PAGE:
The Shield GEO solution is an attractive alternative where
– the company is looking to employ staff quickly
– the company doesn’t have an appropriately incorporated entity in Indonesia
– the company wants to work within a defined budget
– the company wants to limit its initial commitment in Indonesia
– the company needs help with tax, employment, immigration and payroll compliance in Indonesia
Shield GEO can contract directly with the company to employ and payroll their staff in Indonesia. Shield GEO supplies local employment contracts for the staff which ensure that local statutory requirements are met covering issues such as termination, probation periods, leave entitlements and statutory benefits. Shield GEO is able to advise companies how to cover local employment regulations whilst still providing consistent global employment policies. Understand more about outsourced employment through Shield GEO.
Indonesia is South East Asia's largest economy and has consistently experienced strong economic growth over the past few years. Companies entering Indonesia must make a decision whether to use their own resources for a Do-It-Yourself (DIY) approach, or to use a Global Employment Organization to handle payroll and employment responsibilities. Typically, Indonesia has developed a reputation for its inconsistent application of employment and incorporation regulations, which can make it difficult for non-Indonesian nationals to set up a business. A GEO or Indonesia Employer of Record solution makes it faster, easier and cheaper to deploy staff if they don’t have an Indonesian entity established that can run payroll.
A DIY approach will typically take several months until there is a properly incorporated WFOE ready to run payroll and cost up to 6 figures if registered capital is required. Shield GEO can deploy foreign staff in 4-6 weeks and local staff in 48 hours. Additionally Shield GEO is responsible for all compliance issues related to the employment.
|Management Fee for Employer of Record Services / Monthly Payroll Costs||
Please contact us for a quote
Shield GEO pays the employee on a monthly basis, typically on the last working day of the month although we can adapt to your preferred schedule. Income tax and social security (where applicable) are deducted at source and paid to the local tax authorities.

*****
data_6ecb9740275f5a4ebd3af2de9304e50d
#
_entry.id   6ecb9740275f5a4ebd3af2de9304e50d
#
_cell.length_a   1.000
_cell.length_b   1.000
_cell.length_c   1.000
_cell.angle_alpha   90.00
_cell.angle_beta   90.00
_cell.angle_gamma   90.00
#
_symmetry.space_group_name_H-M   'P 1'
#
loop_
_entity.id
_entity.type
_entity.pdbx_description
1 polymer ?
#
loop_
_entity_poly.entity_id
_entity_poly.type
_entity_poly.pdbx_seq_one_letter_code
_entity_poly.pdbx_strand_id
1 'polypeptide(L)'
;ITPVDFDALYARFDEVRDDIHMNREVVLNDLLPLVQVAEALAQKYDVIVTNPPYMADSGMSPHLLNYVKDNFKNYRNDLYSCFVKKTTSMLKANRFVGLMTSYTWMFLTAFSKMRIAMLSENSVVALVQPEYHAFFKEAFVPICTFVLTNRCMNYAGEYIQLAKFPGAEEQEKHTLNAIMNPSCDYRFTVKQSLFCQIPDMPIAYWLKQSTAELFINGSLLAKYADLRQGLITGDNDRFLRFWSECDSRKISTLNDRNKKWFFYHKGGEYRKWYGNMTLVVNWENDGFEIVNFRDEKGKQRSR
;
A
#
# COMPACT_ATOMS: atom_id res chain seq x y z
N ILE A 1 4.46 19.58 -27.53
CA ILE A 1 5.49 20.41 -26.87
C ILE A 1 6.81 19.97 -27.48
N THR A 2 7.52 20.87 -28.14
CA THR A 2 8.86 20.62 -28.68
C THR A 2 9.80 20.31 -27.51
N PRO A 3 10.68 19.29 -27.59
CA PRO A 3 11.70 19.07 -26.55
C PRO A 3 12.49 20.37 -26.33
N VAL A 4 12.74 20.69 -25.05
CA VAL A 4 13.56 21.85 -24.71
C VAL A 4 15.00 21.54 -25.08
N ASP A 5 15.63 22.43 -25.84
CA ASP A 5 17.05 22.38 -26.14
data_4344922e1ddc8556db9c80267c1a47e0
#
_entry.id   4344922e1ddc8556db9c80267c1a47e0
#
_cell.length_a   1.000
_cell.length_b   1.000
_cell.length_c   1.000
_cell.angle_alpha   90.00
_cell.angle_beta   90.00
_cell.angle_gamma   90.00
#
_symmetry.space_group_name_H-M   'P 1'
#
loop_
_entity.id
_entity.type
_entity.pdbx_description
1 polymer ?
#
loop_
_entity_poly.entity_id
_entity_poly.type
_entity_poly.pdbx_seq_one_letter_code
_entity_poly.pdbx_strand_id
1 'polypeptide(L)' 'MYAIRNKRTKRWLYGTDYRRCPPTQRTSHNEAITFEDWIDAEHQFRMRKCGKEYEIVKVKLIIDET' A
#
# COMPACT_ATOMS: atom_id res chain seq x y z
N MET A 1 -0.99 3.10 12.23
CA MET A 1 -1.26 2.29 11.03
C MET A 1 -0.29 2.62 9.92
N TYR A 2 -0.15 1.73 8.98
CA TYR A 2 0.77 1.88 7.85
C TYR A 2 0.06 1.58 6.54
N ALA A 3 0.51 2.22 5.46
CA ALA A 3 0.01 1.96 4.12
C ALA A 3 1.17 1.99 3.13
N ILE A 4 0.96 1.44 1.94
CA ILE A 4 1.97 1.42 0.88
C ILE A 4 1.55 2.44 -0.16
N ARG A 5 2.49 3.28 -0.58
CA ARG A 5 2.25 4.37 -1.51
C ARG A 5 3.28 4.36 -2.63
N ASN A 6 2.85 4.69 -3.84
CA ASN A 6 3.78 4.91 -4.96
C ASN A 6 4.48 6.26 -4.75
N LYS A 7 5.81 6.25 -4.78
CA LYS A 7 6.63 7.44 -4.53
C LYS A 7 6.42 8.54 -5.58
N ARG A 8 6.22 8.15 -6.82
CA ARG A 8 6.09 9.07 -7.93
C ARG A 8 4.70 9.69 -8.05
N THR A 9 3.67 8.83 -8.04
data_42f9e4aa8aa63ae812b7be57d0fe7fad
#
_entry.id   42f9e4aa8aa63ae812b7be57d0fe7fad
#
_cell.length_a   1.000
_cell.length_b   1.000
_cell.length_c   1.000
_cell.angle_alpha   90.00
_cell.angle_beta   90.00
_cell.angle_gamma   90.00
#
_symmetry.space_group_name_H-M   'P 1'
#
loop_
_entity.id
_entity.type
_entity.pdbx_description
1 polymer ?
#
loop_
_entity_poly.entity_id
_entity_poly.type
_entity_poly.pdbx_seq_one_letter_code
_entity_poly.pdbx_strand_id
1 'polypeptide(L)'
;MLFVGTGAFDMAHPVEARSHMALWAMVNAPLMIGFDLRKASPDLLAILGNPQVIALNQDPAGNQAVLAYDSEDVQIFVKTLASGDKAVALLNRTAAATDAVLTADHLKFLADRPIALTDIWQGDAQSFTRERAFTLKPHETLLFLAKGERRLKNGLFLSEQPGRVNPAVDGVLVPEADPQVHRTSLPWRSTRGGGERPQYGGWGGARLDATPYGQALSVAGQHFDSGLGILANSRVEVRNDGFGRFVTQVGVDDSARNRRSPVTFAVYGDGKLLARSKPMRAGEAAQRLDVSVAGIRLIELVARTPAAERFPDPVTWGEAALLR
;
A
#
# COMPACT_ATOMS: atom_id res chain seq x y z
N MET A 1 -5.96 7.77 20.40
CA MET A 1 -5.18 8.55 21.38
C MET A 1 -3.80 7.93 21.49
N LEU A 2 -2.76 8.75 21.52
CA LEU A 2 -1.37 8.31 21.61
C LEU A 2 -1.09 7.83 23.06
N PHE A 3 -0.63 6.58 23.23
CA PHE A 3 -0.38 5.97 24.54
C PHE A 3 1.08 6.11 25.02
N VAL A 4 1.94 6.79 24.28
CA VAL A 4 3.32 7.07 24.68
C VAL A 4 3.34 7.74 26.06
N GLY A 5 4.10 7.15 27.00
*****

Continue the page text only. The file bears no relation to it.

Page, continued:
|Currency ?||Indonesian Rupiah (IDR)|
|Tax Returns Supplied||
|Employers Social Security and statutory contributions||
|Employees Social Security and statutory contributions||
There are specific rules for payroll and taxation in Indonesia, depending upon whether your company employs foreign nationals or local Indonesian employees. The primary concerns for a foreign company that needs to comply with tax laws in Indonesia are: Individual income tax (IIT) for employees in Indonesia, social security costs, capital gains tax, payroll tax, sales tax, withholding tax, business tax and permanent establishment concerns. Most Indonesian taxes are largely similar to that of other jurisdictions.
|Remote Payroll ?||
A remote payroll in Indonesia is where a foreign company, i.e. a non-resident company, payrolls a resident employee in Indonesia. The best option for a non-resident company to payroll its employees (local and foreign) in Indonesia is to use a fully outsourced service like a GEO or FESCO which will employ and payroll the staff on their behalf.
|Local Payroll Administration ?||
In some cases, a company will register their business in Indonesia under one of the forms available, but prefer to have another company administer its payroll. This can be accomplished through a payroll provider. It is important to note that the company, as the Employer of Record, is still fully responsible for compliance with employment, immigration, tax and payroll regulations. But the payroll calculations, payments and filings can all be outsourced to the payroll provider.
|Internal Payroll ?||